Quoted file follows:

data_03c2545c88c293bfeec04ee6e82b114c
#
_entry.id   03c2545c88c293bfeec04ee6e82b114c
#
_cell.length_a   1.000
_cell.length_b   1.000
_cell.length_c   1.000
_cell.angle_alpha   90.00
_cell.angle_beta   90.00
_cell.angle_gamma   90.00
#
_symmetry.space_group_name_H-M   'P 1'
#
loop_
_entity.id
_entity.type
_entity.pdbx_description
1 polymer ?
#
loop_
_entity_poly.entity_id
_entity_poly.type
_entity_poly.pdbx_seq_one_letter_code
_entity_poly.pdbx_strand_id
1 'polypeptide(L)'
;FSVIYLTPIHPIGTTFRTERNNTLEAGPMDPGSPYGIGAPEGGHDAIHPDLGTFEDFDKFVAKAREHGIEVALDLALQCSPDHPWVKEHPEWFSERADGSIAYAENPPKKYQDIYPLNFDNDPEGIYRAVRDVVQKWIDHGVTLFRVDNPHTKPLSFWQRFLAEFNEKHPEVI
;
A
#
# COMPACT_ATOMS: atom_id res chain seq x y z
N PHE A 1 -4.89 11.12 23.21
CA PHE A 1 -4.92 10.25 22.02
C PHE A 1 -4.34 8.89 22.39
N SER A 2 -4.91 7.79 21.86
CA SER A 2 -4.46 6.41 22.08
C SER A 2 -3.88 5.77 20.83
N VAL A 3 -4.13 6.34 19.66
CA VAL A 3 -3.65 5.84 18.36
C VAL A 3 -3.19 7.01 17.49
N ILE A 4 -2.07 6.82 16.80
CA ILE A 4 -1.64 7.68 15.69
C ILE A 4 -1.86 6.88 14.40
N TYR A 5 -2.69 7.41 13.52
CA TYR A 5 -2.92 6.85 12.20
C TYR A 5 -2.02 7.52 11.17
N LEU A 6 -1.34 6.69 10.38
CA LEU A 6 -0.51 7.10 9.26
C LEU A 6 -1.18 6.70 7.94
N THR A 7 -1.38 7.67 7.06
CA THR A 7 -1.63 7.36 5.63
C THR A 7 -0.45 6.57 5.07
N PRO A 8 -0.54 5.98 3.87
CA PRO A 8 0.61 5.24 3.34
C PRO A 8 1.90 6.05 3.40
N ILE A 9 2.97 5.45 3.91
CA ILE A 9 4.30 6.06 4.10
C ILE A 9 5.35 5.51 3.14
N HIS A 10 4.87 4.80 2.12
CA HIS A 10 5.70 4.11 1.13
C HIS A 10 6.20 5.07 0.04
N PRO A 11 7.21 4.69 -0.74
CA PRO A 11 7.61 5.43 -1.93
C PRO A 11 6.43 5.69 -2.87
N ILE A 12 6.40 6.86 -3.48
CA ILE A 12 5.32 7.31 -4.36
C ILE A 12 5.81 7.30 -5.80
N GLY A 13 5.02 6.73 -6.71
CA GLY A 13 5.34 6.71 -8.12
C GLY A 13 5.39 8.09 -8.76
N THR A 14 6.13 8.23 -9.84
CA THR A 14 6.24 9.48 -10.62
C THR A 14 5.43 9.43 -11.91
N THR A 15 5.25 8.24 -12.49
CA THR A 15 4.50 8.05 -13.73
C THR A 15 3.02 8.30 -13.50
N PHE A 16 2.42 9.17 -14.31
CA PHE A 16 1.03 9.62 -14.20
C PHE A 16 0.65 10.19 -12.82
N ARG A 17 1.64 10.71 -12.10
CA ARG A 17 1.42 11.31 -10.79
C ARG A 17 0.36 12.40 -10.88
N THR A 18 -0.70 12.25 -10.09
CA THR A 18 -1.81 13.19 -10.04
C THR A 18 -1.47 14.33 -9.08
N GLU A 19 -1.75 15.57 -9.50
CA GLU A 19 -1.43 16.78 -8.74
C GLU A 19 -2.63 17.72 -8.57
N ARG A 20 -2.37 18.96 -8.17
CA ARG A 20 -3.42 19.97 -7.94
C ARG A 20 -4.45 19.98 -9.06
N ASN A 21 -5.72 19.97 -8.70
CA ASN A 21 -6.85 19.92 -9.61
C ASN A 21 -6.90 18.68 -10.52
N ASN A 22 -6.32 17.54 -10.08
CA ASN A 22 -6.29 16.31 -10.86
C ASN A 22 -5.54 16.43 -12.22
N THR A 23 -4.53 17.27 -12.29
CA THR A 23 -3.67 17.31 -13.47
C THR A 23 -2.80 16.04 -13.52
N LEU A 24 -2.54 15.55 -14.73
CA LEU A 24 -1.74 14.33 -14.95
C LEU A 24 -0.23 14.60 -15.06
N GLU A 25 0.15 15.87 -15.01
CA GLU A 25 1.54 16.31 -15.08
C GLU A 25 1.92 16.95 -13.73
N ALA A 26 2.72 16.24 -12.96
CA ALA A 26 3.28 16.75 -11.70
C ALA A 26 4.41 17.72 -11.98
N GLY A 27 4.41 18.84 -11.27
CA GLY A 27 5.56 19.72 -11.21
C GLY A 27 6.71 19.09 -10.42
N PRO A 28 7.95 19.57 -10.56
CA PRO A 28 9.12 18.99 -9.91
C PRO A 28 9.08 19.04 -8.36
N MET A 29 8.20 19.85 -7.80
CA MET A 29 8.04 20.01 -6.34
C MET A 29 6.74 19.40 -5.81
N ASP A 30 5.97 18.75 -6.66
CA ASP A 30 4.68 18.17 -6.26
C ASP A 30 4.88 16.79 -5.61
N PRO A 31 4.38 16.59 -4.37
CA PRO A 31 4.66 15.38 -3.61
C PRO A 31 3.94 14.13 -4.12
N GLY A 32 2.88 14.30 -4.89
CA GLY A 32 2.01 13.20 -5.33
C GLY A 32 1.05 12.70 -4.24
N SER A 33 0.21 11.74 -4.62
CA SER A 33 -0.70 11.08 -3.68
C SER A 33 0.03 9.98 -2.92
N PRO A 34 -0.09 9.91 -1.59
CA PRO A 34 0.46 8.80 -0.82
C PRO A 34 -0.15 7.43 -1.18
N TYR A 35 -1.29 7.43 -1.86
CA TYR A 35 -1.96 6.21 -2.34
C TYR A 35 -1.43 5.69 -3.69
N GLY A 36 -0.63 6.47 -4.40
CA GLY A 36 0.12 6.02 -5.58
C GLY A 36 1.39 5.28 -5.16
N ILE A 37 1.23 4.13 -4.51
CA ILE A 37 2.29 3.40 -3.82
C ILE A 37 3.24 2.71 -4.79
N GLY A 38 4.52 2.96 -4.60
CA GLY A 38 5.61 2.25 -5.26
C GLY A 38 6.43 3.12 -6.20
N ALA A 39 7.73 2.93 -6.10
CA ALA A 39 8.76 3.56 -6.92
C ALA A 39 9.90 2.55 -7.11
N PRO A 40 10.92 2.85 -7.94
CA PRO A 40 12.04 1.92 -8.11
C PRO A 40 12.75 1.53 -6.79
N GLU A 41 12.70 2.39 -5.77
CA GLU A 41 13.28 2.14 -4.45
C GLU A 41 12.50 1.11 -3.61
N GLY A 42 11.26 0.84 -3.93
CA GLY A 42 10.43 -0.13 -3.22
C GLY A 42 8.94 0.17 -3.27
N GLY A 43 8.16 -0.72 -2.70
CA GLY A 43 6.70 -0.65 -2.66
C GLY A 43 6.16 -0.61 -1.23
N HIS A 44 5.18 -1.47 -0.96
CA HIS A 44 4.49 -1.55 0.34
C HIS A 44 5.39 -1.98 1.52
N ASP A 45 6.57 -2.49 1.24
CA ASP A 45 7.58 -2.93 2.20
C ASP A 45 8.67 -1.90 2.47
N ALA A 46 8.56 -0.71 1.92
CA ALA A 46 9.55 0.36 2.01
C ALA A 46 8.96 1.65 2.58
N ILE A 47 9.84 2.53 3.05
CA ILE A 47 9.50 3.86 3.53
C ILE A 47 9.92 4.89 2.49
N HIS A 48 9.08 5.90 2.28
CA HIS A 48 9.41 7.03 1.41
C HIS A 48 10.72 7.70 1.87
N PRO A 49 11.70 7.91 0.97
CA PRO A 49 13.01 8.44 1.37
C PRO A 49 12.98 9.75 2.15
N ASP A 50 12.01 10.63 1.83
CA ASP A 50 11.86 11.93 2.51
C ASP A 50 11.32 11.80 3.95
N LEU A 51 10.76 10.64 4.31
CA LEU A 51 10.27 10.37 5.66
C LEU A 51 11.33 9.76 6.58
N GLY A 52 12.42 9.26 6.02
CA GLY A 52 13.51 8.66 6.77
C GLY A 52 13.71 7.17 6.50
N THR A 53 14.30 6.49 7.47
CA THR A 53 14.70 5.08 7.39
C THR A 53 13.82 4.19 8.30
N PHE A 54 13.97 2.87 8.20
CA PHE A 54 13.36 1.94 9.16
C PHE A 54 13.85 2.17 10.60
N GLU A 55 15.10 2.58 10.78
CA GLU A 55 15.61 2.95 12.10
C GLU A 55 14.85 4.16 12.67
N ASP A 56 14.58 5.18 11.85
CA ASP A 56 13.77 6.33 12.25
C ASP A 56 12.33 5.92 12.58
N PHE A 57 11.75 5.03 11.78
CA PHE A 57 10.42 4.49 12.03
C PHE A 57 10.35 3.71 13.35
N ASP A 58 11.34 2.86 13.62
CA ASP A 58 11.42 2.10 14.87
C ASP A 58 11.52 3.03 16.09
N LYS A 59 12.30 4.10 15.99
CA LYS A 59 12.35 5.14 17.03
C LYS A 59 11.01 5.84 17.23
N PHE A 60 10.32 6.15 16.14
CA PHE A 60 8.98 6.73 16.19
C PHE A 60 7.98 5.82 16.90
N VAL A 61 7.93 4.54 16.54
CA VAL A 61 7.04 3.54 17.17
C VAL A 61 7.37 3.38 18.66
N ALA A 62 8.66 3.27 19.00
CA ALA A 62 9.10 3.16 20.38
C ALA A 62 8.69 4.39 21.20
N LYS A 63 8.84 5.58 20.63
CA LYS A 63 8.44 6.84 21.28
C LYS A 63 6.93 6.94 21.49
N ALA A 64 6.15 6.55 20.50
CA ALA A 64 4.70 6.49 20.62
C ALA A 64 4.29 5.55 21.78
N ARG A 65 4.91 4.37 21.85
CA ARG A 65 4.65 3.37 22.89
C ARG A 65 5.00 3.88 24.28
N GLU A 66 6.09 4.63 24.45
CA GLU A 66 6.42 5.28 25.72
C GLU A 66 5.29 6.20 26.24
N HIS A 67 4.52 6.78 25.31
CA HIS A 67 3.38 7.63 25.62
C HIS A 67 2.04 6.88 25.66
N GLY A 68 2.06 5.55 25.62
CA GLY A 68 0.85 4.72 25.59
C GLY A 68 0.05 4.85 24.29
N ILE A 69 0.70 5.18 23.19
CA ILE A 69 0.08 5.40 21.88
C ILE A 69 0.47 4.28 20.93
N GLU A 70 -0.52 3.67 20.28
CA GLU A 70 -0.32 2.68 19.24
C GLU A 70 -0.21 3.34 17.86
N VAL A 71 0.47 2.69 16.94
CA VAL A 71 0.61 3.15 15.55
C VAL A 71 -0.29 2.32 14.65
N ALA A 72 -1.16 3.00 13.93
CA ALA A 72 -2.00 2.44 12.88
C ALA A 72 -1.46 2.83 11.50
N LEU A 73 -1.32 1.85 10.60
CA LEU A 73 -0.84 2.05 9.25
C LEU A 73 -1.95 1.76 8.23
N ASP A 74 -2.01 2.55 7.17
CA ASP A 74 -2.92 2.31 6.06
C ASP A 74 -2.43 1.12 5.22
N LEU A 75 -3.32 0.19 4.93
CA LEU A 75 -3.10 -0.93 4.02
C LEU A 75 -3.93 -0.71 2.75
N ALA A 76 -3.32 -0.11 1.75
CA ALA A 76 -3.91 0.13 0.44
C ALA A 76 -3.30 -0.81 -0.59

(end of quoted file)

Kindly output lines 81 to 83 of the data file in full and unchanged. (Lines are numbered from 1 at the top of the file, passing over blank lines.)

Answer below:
C ARG A 17 0.36 12.40 -10.88
N THR A 18 -0.70 12.25 -10.09
CA THR A 18 -1.81 13.19 -10.04